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Response To Queries On USTR Report

1 May 2002

Trade Negotiations Minister Jim Sutton said the Government was concerned that the United States has included New Zealand on its 2002 Special 301 watchlist.

Mr Sutton said the United States action had been taken as a result of perception that our parallel importing policy constituted a threat to copyright protection, which was not true.

"New Zealand accords the highest importance to the protection of intellectual property rights and to adhering to our obligations under the WTO-TRIPs Agreement (Agreement on Trade Related Aspects of Intellectual Property Rights). New Zealand's intellectual property rights regime is entirely consistent with WTO TRIPs provisions. This includes our legislation allowing for parallel importing.

"The government enacted legislation in 1998 (Copyright Act) for sound domestic policy reasons, including improved openness, competitiveness of the economy, and significant consumer benefits.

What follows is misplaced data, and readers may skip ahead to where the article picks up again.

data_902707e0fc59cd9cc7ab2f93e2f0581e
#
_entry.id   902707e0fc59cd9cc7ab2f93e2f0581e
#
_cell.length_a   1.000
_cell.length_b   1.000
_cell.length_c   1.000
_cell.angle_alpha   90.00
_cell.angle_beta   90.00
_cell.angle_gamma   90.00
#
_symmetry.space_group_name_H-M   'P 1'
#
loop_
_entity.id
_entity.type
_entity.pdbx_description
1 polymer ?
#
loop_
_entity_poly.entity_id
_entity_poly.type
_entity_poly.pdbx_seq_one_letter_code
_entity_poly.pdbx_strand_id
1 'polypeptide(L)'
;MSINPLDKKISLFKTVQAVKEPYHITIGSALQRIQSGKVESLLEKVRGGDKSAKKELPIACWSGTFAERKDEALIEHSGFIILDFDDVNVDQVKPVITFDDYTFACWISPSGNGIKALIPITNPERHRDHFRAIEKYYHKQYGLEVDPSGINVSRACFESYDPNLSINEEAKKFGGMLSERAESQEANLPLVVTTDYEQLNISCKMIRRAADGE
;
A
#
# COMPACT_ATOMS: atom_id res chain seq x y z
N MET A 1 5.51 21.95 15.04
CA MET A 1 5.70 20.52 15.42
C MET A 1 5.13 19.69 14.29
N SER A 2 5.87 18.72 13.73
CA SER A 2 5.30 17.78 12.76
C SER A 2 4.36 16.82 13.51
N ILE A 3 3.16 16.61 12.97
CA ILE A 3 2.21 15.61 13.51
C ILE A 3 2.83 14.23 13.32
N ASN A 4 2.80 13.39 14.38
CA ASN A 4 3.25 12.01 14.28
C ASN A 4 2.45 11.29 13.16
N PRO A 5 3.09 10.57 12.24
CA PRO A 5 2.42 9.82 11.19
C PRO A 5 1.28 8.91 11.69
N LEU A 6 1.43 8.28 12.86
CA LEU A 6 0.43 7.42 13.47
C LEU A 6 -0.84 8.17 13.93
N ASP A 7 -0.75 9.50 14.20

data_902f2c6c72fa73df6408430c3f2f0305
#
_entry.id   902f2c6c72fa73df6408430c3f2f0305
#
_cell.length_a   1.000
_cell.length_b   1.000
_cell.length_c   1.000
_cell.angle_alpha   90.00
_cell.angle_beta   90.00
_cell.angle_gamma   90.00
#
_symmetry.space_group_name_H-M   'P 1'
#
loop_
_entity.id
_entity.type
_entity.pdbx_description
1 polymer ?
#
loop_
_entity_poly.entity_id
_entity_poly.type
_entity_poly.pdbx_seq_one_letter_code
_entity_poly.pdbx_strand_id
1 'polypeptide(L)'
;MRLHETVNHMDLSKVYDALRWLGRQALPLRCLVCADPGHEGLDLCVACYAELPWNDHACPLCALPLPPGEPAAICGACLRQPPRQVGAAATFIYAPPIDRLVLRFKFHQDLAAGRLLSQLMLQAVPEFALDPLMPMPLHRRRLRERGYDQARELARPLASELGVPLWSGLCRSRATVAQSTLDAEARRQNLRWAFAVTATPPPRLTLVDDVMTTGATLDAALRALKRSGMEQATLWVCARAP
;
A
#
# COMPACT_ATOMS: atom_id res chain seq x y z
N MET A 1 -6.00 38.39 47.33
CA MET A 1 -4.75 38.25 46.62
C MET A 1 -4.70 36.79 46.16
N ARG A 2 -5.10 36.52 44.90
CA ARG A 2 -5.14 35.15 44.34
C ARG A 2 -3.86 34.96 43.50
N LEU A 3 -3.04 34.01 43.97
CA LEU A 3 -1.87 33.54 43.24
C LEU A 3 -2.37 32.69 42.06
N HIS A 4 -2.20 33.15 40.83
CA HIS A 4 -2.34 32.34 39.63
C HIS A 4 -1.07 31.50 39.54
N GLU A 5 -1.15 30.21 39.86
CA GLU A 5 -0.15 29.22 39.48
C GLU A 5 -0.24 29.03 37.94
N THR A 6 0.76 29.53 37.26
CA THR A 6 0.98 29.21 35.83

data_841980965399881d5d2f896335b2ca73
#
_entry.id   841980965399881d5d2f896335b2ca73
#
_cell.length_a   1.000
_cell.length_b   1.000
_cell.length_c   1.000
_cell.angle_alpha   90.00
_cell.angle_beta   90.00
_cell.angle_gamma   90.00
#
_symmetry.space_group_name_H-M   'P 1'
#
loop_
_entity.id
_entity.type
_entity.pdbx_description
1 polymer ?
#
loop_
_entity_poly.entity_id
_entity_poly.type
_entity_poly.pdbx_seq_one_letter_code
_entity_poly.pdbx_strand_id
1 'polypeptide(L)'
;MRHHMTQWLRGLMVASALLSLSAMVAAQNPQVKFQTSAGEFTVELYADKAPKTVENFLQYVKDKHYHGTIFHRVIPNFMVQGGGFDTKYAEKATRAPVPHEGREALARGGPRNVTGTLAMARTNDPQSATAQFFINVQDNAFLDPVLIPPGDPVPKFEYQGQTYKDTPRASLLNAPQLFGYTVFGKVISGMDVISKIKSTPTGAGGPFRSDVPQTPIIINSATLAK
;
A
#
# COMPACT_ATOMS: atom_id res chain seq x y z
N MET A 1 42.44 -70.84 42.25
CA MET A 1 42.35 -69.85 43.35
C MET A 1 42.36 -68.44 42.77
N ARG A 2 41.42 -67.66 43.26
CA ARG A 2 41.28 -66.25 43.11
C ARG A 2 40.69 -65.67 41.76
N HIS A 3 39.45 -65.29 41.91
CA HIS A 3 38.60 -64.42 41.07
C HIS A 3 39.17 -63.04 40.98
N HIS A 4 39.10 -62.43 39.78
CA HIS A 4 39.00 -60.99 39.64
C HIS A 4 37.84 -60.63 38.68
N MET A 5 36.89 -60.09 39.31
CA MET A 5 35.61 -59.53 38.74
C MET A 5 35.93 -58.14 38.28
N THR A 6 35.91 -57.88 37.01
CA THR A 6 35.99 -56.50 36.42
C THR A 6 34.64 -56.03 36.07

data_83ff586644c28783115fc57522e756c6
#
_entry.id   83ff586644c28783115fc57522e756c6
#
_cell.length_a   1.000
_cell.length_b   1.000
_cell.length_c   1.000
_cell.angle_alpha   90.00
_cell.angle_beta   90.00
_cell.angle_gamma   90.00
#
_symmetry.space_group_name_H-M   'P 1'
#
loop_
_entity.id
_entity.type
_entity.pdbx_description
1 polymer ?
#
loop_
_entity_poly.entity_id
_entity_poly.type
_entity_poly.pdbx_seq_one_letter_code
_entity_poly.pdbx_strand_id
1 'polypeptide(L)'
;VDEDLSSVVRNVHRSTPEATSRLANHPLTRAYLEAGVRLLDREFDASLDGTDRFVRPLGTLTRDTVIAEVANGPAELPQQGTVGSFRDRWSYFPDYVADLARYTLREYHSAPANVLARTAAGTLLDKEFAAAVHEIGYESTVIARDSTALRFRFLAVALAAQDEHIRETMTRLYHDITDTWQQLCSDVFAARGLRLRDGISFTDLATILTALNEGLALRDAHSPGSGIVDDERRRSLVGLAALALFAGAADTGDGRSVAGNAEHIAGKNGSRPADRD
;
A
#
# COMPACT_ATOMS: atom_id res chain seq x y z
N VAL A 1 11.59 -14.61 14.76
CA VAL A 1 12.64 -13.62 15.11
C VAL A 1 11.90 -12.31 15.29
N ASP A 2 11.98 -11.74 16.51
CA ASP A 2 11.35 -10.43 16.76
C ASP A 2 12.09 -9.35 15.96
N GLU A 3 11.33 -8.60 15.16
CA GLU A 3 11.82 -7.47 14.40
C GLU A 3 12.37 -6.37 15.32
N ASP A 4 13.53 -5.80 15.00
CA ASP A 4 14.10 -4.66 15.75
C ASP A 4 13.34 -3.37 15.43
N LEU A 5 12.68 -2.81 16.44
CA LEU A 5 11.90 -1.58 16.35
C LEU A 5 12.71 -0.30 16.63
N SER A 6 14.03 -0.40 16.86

"Japan, Singapore and Australia all allow some parallel importing, as do the EU and the United States between their own states."

Mr Sutton said the government had undertaken an extensive review of the implications of parallel importing which included careful consideration of piracy and counterfeiting.

"The government treats the theft of intellectual property seriously. The Trade Marks Bill, which is likely to be passed into law later this year, introduces new offences and penalties to deter piracy and counterfeiting."

That: makes it an offence (ie a criminal matter) to counterfeit a registered trade mark, to falsely apply a registered trademark to goods and services, to make copies of a registered trade mark, import or sell goods with a falsely applied trade mark; amends the Copyright Act 1994 to increase the maximum imprisonment penalty for conviction of piracy from the current 3 months to 5 years; introduces the same penalty for counterfeiting a trade mark; and introduces monetary penalties for counterfeiting offences specified at the same level as currently in the Copyright Act.


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